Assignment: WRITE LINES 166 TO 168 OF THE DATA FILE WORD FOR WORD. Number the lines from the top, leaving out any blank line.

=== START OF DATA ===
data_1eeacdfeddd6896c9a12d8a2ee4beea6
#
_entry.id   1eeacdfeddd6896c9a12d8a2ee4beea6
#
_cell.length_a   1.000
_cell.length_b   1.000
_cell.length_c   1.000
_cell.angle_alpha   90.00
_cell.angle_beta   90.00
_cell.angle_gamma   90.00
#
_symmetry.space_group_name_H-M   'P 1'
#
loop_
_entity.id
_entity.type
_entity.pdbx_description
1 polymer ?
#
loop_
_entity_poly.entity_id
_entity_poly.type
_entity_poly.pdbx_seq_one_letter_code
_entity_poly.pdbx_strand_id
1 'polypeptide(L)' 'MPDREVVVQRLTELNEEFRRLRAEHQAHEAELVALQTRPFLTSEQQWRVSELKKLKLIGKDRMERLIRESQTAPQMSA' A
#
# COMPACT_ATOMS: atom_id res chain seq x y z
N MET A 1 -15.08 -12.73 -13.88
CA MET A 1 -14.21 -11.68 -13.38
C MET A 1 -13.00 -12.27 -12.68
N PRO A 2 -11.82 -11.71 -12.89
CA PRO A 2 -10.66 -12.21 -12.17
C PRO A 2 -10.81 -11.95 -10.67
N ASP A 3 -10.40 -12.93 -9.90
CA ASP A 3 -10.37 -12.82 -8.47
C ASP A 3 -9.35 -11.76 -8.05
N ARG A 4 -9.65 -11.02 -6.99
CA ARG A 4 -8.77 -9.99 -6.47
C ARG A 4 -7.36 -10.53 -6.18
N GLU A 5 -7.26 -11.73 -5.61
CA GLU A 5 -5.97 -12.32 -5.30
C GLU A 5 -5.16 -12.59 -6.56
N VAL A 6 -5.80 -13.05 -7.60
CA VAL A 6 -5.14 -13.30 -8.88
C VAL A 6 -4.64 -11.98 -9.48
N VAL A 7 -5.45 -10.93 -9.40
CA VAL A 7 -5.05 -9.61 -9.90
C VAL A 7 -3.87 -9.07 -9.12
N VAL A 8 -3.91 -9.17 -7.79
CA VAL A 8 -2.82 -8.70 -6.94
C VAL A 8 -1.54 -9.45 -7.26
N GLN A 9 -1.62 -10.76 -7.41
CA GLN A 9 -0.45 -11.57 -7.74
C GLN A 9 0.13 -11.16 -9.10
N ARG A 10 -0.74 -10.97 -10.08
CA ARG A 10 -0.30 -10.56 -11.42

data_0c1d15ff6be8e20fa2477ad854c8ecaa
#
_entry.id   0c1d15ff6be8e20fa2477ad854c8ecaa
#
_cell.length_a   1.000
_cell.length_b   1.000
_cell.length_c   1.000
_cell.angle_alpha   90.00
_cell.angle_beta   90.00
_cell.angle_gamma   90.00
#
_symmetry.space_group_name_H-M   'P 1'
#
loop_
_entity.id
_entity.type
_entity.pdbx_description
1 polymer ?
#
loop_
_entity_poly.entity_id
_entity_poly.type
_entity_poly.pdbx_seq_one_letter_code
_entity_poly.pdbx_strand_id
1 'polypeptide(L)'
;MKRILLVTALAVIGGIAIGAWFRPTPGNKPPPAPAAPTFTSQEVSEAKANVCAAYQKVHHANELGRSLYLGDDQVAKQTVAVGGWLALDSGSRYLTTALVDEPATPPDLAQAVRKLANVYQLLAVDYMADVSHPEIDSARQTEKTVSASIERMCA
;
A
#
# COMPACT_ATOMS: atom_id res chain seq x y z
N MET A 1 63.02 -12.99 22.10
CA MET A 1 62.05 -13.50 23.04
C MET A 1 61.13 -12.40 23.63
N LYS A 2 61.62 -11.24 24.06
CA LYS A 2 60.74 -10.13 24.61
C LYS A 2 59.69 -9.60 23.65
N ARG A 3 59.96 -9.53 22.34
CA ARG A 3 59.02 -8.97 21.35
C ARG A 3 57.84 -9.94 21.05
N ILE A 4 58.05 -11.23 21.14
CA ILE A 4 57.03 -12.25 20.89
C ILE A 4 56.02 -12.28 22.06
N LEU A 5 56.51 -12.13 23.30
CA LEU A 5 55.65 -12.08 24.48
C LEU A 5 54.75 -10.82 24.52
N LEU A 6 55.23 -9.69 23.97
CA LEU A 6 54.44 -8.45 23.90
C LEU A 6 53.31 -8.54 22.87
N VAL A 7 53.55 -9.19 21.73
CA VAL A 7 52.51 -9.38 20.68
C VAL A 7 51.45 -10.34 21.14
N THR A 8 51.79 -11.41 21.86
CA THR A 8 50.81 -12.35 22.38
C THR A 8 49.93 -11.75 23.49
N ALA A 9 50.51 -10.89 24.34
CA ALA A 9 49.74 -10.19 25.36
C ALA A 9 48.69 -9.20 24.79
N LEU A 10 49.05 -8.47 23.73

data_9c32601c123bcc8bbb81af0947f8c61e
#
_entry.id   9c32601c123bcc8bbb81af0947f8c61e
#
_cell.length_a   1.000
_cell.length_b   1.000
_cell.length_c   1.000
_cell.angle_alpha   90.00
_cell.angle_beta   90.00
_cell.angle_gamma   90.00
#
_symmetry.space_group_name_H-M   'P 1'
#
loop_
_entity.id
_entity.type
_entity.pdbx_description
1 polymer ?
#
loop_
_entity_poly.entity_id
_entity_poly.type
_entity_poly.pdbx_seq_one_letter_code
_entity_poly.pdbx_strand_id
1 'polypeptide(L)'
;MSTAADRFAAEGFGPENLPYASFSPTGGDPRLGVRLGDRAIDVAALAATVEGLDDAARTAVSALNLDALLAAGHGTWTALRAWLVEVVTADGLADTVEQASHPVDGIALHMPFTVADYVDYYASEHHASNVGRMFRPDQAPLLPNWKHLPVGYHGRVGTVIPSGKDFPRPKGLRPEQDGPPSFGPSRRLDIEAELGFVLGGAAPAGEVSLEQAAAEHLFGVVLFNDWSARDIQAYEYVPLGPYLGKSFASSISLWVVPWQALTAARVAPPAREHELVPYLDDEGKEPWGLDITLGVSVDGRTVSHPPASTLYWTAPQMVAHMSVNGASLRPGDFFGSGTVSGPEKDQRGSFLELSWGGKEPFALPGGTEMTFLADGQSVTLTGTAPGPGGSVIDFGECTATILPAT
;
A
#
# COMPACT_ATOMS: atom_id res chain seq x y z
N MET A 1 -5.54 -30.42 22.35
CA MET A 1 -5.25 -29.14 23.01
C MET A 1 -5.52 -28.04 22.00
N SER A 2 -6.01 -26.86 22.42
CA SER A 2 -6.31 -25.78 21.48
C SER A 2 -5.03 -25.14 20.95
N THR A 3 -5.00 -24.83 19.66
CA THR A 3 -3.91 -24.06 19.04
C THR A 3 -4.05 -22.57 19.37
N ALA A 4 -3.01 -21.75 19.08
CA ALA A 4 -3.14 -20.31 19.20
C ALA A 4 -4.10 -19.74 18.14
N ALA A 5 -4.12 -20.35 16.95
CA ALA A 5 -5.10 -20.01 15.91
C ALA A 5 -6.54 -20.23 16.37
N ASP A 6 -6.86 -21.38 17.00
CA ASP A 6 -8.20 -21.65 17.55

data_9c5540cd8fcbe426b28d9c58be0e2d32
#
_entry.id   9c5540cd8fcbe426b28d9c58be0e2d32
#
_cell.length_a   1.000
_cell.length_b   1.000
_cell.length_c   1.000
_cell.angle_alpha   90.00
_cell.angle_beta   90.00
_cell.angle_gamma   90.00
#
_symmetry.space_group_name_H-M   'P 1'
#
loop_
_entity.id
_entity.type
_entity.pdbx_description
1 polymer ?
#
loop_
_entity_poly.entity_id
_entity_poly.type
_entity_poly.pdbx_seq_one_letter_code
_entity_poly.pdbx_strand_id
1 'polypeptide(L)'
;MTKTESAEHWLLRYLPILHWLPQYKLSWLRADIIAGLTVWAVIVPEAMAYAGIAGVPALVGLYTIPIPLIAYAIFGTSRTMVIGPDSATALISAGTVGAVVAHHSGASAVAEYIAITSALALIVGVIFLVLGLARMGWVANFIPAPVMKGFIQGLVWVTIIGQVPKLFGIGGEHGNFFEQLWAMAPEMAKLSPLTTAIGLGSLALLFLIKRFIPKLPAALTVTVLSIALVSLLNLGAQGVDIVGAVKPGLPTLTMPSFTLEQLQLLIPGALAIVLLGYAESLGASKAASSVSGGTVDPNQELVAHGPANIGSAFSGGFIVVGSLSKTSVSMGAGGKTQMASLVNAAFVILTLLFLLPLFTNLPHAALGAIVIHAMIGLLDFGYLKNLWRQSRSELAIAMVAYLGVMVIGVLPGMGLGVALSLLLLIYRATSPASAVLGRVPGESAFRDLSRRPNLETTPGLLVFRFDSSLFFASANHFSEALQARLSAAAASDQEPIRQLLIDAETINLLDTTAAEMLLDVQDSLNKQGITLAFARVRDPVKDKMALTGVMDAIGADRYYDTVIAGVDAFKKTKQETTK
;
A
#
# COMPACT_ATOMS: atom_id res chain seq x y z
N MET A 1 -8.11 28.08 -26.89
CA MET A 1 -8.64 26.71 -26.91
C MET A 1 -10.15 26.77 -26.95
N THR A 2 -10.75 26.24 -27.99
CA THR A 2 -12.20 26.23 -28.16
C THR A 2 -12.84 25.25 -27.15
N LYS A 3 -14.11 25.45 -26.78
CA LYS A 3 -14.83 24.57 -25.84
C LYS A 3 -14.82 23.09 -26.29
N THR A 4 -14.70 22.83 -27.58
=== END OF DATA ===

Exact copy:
_cell.length_a   1.000
_cell.length_b   1.000
_cell.length_c   1.000